Free Short Story by Amelie Rose
Hi, my name is Harry and I’m a ghost.
I’m fairly new to the haunting scene but I think I’m doing okay, given that I never had any training for the job; just sort of fell into it unexpectedly, ha ha. It’s a long story.
As I was saying, there’s no actual training but we are expected to do certain things like laugh horribly and rattle chains and things. And let me tell you; it can all be very tiring.
Take yesterday for example. I was totally shot – well, in a sense – stuck here in this great mausoleum of a house, unable to leave; nothing to do but haunt. It takes it out of a chap.
Anyway, I was feeling tired so I decided to take a little nap. I was in the drawing room and Harry, that’s the owner of this pile, had a lady friend visiting. He’d been chasing her around the place all afternoon like some lovesick lecher and it was doing my head in.
In the end I gave up trying to nod off and wandered away to terrorise the milkman. After I’d seen him off down the drive I was even more exhausted than before so I hooked into the first room down the hall, the one with the giant four poster bed, and lay down.
There I was, all snuggled up on the nice thick eiderdown, dozing happily, and next thing I’m number three on the bed and all sorts of things are happening on top of me.
I couldn’t get off the bed fast enough. A quick examination of my ghostly parts showed all were still intact and momentarily soothed my indignation, but a glance back at the bed told me I wasn’t going to get much sleep there.
At the end of the corridor is a small day room so I popped in through the wall and lay down on the divan, willing my stress levels to return to normal.
This is better; I thought as I settled down and closed my eyes. I was just drifting off when, BOOSH! something heavy landed on top of me.
I jumped to my feet and glared at the perpetrator, a nasty-looking individual, sitting on my divan. This was getting ridiculous; I couldn’t get any peace anywhere.
I decided a good old-fashioned scare was in order but something about the intruder looked familiar and I held back. Where had I seen him before? And what was he doing with that gun?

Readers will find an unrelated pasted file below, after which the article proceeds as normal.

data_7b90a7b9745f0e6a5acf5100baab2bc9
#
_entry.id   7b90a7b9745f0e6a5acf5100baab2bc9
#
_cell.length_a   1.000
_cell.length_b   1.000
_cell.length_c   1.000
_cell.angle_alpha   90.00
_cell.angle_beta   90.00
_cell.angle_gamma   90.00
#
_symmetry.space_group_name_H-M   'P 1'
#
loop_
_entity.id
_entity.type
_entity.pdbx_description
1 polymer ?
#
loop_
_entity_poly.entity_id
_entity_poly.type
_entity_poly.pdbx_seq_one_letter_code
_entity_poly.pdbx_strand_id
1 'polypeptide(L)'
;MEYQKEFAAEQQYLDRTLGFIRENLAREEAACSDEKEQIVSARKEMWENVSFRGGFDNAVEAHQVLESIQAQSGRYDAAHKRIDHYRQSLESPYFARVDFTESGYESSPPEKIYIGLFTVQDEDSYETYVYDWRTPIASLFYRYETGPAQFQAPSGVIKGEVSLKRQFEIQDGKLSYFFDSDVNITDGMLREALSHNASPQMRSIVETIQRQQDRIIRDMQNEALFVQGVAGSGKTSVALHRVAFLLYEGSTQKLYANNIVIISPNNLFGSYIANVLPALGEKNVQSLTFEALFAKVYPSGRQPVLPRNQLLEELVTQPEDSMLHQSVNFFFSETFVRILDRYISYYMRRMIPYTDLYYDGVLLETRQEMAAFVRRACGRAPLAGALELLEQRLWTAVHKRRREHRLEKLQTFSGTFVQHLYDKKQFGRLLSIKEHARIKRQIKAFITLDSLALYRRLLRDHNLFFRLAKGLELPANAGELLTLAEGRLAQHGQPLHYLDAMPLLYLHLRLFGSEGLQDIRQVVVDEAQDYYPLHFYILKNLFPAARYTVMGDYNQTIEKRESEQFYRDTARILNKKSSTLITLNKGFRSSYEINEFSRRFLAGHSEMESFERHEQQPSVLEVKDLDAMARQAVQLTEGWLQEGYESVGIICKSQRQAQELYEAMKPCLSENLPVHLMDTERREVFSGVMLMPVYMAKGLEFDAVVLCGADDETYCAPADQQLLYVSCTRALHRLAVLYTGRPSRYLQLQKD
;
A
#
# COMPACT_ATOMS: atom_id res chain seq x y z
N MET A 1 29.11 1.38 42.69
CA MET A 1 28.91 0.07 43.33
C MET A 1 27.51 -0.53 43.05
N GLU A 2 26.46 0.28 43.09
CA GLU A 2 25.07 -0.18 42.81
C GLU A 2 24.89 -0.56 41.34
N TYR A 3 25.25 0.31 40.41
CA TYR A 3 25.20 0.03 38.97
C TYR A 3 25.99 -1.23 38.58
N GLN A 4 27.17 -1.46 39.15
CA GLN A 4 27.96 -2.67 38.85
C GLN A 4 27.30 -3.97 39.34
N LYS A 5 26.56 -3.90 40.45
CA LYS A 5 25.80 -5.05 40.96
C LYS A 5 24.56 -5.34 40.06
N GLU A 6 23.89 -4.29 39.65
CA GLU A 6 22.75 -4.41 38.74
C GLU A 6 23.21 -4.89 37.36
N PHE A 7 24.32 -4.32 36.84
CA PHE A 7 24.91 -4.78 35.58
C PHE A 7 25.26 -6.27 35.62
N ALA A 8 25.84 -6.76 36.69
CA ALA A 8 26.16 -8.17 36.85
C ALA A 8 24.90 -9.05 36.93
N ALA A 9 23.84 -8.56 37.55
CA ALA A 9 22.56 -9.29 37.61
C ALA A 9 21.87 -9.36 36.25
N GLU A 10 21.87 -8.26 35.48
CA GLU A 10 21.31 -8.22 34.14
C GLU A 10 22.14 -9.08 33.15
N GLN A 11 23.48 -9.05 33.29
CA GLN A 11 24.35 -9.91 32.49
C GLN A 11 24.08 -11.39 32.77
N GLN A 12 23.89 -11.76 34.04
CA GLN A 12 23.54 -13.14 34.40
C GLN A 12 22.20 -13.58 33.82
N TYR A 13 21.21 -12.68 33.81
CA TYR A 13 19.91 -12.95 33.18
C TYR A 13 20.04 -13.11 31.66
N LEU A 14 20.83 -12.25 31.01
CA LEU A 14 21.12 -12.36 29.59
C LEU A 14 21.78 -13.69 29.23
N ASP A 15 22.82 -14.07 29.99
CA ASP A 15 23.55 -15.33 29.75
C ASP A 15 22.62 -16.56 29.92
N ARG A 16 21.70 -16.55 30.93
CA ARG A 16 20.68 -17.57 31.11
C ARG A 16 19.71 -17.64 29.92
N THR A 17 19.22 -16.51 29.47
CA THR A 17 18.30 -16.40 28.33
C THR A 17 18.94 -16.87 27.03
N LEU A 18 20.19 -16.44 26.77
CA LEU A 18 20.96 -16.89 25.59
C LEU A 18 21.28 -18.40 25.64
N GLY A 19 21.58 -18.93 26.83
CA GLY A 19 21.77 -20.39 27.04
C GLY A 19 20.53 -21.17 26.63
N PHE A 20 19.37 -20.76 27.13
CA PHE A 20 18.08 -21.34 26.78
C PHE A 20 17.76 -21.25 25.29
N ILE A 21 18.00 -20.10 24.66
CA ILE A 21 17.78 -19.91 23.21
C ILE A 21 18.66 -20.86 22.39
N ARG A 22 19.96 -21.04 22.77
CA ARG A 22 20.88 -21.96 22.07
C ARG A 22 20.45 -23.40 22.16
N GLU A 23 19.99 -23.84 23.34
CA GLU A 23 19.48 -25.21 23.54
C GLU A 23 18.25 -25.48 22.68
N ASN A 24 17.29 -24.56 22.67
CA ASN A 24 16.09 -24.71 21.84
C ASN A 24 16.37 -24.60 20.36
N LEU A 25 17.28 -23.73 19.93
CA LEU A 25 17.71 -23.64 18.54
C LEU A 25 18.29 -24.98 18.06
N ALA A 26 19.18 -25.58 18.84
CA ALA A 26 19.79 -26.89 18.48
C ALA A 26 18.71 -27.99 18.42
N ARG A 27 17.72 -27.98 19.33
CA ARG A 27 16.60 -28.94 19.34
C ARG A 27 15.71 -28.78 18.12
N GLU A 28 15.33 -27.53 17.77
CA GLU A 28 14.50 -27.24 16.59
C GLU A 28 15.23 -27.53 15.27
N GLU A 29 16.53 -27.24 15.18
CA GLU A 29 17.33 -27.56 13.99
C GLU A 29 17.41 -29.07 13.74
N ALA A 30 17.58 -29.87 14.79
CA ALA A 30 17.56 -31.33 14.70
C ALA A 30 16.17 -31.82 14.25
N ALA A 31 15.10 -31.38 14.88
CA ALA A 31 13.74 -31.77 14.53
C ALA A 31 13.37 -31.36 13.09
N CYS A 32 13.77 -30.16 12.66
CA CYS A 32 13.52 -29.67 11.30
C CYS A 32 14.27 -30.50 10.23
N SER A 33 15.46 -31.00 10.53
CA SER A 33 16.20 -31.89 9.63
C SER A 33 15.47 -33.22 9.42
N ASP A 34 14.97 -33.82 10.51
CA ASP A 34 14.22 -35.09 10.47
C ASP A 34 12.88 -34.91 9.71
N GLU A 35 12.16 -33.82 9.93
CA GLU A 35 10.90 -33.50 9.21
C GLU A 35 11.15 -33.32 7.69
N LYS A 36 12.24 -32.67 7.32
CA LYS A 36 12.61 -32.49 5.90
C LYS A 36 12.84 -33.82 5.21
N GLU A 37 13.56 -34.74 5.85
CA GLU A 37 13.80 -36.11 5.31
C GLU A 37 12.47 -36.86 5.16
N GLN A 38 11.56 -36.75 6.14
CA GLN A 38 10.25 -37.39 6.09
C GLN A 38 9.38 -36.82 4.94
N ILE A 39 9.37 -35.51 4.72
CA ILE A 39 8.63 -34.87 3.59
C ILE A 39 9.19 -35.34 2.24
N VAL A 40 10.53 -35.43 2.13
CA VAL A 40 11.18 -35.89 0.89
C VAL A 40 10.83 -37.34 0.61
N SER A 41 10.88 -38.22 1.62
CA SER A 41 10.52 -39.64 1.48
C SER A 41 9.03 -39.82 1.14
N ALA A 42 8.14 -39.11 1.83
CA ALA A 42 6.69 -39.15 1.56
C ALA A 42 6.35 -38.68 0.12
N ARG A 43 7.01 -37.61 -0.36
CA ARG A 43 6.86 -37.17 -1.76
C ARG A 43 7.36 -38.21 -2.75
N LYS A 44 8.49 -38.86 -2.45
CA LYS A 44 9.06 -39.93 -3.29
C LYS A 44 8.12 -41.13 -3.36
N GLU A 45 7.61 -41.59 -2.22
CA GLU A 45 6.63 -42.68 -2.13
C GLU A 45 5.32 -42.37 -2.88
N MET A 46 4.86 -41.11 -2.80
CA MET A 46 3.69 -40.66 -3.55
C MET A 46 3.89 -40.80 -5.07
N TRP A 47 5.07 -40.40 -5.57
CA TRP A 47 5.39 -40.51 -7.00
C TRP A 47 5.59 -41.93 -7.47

Did Harry know he was here? Probably not given what he was up to down the hall. I decided to just watch; no point in frightening him off until I knew what he was up to. Excitement is a scarce commodity around here and this was looking like it could turn into something. Suddenly I wasn’t tired at all.
Not that I wanted anything bad to happen to Harry; I’d grown to quite like him during my few months of residence, even though he’d changed a bit after he won that giant Lottery.
Before, he’d been a bit of a recluse. I could go days without seeing a single soul except him and the milkman but now there seemed to be women coming out of the walls. Well, not literally of course, that’s my party trick; but you know what I mean.
His fashion sense took a turn too. The old trackies he used to get around in and the grubby sweat shirts were now smart designer jeans – he’s all of 70 – and t-shirts that proclaimed his prowess in the you-know-what room.
Well, why not? When you’ve got his kind of money you can get away with anything, I suppose.
So I’m standing there, watching this chap fiddle with the gun he seemed way too comfortable with, and imagining all sorts of unthinkable scenarios. But another train of thought was niggling at me, one I’d been toying with since the day I found myself here as a permanent resident.
How did I get here? And why? If only I could remember.
My musings were suddenly over-ridden by loud noises from down the hall. Things seemed to be hotting up with lots of whooping and screeching and high-pitched laughter. I looked at the visitor; he didn’t seem bothered at all, just sat there cradling that darned gun like it was a much-loved pet or something.
When the noise finally stopped, Rusty (I’ll call him that because he has red hair) stood, straightened his jacket, and left the room, gun in hand.
This didn’t feel good. A chill, like a kind of déjà vous, crept over me and I followed. He obviously knew where he was going because he walked straight down the hall towards Harry’s room. It was quiet as; I guessed they were probably sleeping after all the activity.
At the door to the room, Rusty stopped for a moment then reached for the handle and walked right in. The BANG was deafening. Then all hell let loose – screaming, bumping, and then running. Harry’s girl shot out of there like a cat with its tail on fire, naked and yelling like an opera diva as she ran right through me.